You Could Need to Pay Extra for the iPhone 13 This Yr (Right here’s Why)



Although some analysts and supply chain sources have suggested that this year’s iPhone range be launched at the same price level as current iPhone 12 models, new information suggests that Apple may, after all, be forced to raise its iPhone prices.

This may also explain why we have not heard much about Apple’s proposed “iPhone 13” prices. Last year, price details leaked several months prior to the iPhone 12 release, but things have been much quieter this time around, which could indicate that Apple has taken longer to decide how to price this year’s models.

To be fair, there has been every reason to believe that Apple wants to keep its “iPhone 13” prices the same. Historically, most years Apple has sold its latest iPhone models at the same prices as their predecessors, sometimes even bumping up storage capacity at the same price points.

With the exception of the successor to the original 2007 iPhone, which was undoubtedly a special case as it was not sold through operators, Apple has only permanently raised its base iPhone prices twice – the 2011 iPhone 4S jumped by $ 50 to $ 649 and six years later, the iPhone 8 made a similar jump up to $ 699. While the iPhone XR sold for a higher $ 749 in 2018, this was not a permanent increase as the iPhone 11 returned to the previous $ 699 price point.

Although prices naturally rose for the iPhone “Plus” models and of course the iPhone X, it is fair to say that these were entirely new levels, and they also remained consistent throughout Apple’s history, with the “Plus” models selling for $ 100 more than their corresponding standard versions.

Similarly, the iPhone X heralded what would become Apple’s new flagship “Pro” lineup, with the subsequent iPhone XS, iPhone 11 Pro and iPhone 12 Pro coming in at the same $ 999 price, where the later “Max” – models sold for $ 100 more, just like the “Plus” models before.

Rising production costs

Unfortunately, as much as Apple prefers to avoid raising its iPhone prices, this may not be entirely within its control.

According to a new report from DigiTimes, industry sources have revealed that Apple’s main chip manufacturing partner, Taiwan Semiconductor Manufacturing Company (TSMC), is raising its prices on “advanced sub-7nm process technologies”, which will increase Apple’s production costs for the iPhone.

The price increase will almost certainly affect Apple’s new A15 chip, which is expected to be the core of the entire iPhone 13 series (and possibly even the rumored “iPad mini 6”), as it is based on 5nm technologies.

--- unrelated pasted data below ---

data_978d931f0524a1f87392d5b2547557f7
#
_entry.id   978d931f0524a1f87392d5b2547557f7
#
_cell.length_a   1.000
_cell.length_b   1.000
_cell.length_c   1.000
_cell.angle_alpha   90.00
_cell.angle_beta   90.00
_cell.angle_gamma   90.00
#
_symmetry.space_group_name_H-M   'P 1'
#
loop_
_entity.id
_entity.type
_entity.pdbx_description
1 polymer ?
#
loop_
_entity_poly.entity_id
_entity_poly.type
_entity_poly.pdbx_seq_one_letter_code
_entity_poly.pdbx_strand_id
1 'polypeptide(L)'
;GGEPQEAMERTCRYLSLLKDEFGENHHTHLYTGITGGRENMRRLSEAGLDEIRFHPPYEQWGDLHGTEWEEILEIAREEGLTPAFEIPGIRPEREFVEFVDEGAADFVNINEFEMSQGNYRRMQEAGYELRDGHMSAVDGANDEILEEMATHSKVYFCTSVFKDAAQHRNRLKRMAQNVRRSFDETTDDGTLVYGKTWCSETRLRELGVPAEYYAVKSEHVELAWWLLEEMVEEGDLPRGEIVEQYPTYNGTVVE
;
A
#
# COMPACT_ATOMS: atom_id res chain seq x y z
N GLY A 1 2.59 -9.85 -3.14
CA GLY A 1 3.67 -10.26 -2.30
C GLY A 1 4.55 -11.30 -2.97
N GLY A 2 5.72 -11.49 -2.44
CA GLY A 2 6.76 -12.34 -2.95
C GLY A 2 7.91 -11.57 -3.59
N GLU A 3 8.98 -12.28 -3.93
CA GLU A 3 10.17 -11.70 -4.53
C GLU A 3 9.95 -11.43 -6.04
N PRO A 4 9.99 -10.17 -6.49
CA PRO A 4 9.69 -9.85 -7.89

Nor does it likely help TSMC prioritize Apple’s chips in the midst of an ongoing global chip shortage. While some of this is undoubtedly a result of Apple’s massive scale, it’s unlikely that TSMC will eat up the higher production costs when producing hundreds of millions of A15 chips for Apple.

According to sources in supply chains, Apple accounts for over 20 percent of TSMC’s processor business, which means it may, however, get a bit of a break. While TSMC has apparently notified customers of increases of up to 20%, with sub-7nm processors rising between 3% and 10%, sources say Apple prices are only rising by up to 5%.

Although these increases are not expected to start until January 2022, but if Apple decides to raise the selling prices of its new “iPhone 13” models, it will do so right out of the gate, as it is better than increasing them in the middle of the product cycle.

While DigiTimes has a pretty good read on Apple’s supply chain, it’s less accurate when it comes to predicting what Apple will actually do. While “market sources” have told DigiTimes that “Apple is likely to put higher prices on its upcoming iPhone and other series,” it is by no means a sure thing.

After all, if Apple really only faces a 3-5% increase in the cost of making its A15, the company may decide that it’s better to eat those costs and keep its selling prices at the same $ 699 / $ 799 / $ 999 / $ 1,099 levels. As powerful as the A15 chip is, there are many other expensive components that make up the iPhone.

On the other hand, it is possible that Apple’s costs for some of them will also rise, especially when you consider that this year’s Pro models are expected to get improved 120Hz LTPO monitors that are likely to have Always-On technology.

It is also fair to say that the iPhone series may be due to a price increase now. While no one obviously likes to see it, Apple has done an admirable job of keeping things fairly stable over the last four years. This is especially true among the advanced models, which certainly have much higher incremental production costs, yet have sold at the same prices since the iPhone X was released in 2017.